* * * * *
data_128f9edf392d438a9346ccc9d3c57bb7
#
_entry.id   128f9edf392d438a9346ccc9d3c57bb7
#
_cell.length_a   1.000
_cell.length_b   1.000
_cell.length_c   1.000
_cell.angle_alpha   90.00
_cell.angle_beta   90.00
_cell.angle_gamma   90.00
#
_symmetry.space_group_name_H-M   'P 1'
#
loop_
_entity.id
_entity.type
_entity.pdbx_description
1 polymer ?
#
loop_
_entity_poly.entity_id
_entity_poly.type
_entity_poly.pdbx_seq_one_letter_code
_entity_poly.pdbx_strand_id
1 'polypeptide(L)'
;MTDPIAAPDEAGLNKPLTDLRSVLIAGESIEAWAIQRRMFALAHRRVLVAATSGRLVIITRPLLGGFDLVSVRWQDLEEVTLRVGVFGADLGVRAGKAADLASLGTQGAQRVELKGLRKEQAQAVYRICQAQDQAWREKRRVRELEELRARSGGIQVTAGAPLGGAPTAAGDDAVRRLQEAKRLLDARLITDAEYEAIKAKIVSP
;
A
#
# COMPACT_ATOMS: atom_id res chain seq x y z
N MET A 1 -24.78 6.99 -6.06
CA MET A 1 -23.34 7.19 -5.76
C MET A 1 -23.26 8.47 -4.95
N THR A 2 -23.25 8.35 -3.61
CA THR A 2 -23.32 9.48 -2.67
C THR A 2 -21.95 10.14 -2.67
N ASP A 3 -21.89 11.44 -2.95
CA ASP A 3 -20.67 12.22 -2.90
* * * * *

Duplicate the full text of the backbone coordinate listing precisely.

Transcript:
data_128f9edf392d438a9346ccc9d3c57bb7
#
_entry.id   128f9edf392d438a9346ccc9d3c57bb7
#
_cell.length_a   1.000
_cell.length_b   1.000
_cell.length_c   1.000
_cell.angle_alpha   90.00
_cell.angle_beta   90.00
_cell.angle_gamma   90.00
#
_symmetry.space_group_name_H-M   'P 1'
#
loop_
_entity.id
_entity.type
_entity.pdbx_description
1 polymer ?
#
loop_
_entity_poly.entity_id
_entity_poly.type
_entity_poly.pdbx_seq_one_letter_code
_entity_poly.pdbx_strand_id
1 'polypeptide(L)'
;MTDPIAAPDEAGLNKPLTDLRSVLIAGESIEAWAIQRRMFALAHRRVLVAATSGRLVIITRPLLGGFDLVSVRWQDLEEVTLRVGVFGADLGVRAGKAADLASLGTQGAQRVELKGLRKEQAQAVYRICQAQDQAWREKRRVRELEELRARSGGIQVTAGAPLGGAPTAAGDDAVRRLQEAKRLLDARLITDAEYEAIKAKIVSP
;
A
#
# COMPACT_ATOMS: atom_id res chain seq x y z
N MET A 1 -24.78 6.99 -6.06
CA MET A 1 -23.34 7.19 -5.76
C MET A 1 -23.26 8.47 -4.95
N THR A 2 -23.25 8.35 -3.61
CA THR A 2 -23.32 9.48 -2.67
C THR A 2 -21.95 10.14 -2.67
N ASP A 3 -21.89 11.44 -2.95
CA ASP A 3 -20.67 12.22 -2.90